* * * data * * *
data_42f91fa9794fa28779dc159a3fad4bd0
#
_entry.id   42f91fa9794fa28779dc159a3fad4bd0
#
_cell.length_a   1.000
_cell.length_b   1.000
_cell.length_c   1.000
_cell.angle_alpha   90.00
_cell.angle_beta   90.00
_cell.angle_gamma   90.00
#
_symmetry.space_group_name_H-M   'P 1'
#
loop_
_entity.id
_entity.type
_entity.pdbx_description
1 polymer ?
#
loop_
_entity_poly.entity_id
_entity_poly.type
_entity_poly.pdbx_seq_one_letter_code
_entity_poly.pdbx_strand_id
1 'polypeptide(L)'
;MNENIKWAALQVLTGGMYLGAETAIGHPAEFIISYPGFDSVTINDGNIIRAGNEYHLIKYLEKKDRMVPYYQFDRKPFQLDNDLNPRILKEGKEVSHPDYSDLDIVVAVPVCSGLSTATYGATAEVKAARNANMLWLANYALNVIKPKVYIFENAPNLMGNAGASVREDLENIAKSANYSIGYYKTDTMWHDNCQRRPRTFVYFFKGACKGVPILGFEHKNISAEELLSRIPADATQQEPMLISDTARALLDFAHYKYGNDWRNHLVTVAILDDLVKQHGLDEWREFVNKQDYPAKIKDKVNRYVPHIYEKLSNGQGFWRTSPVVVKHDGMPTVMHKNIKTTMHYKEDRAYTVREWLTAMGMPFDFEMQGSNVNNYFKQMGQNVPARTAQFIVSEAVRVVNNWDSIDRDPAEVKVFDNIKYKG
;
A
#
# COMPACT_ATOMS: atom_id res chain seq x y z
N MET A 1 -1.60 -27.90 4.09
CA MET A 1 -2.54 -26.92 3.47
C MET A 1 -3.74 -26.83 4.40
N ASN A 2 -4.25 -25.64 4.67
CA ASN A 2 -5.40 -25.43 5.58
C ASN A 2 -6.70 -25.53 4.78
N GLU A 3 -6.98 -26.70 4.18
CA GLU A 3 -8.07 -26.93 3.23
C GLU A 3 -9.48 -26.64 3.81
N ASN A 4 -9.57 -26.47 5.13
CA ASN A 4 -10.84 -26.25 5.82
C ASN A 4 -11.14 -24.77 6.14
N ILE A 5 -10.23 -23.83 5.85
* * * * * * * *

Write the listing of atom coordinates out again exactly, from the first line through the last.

data_42f91fa9794fa28779dc159a3fad4bd0
#
_entry.id   42f91fa9794fa28779dc159a3fad4bd0
#
_cell.length_a   1.000
_cell.length_b   1.000
_cell.length_c   1.000
_cell.angle_alpha   90.00
_cell.angle_beta   90.00
_cell.angle_gamma   90.00
#
_symmetry.space_group_name_H-M   'P 1'
#
loop_
_entity.id
_entity.type
_entity.pdbx_description
1 polymer ?
#
loop_
_entity_poly.entity_id
_entity_poly.type
_entity_poly.pdbx_seq_one_letter_code
_entity_poly.pdbx_strand_id
1 'polypeptide(L)'
;MNENIKWAALQVLTGGMYLGAETAIGHPAEFIISYPGFDSVTINDGNIIRAGNEYHLIKYLEKKDRMVPYYQFDRKPFQLDNDLNPRILKEGKEVSHPDYSDLDIVVAVPVCSGLSTATYGATAEVKAARNANMLWLANYALNVIKPKVYIFENAPNLMGNAGASVREDLENIAKSANYSIGYYKTDTMWHDNCQRRPRTFVYFFKGACKGVPILGFEHKNISAEELLSRIPADATQQEPMLISDTARALLDFAHYKYGNDWRNHLVTVAILDDLVKQHGLDEWREFVNKQDYPAKIKDKVNRYVPHIYEKLSNGQGFWRTSPVVVKHDGMPTVMHKNIKTTMHYKEDRAYTVREWLTAMGMPFDFEMQGSNVNNYFKQMGQNVPARTAQFIVSEAVRVVNNWDSIDRDPAEVKVFDNIKYKG
;
A
#
# COMPACT_ATOMS: atom_id res chain seq x y z
N MET A 1 -1.60 -27.90 4.09
CA MET A 1 -2.54 -26.92 3.47
C MET A 1 -3.74 -26.83 4.40
N ASN A 2 -4.25 -25.64 4.67
CA ASN A 2 -5.40 -25.43 5.58
C ASN A 2 -6.70 -25.53 4.78
N GLU A 3 -6.98 -26.70 4.18
CA GLU A 3 -8.07 -26.93 3.23
C GLU A 3 -9.48 -26.64 3.81
N ASN A 4 -9.57 -26.47 5.13
CA ASN A 4 -10.84 -26.25 5.82
C ASN A 4 -11.14 -24.77 6.14
N ILE A 5 -10.23 -23.83 5.85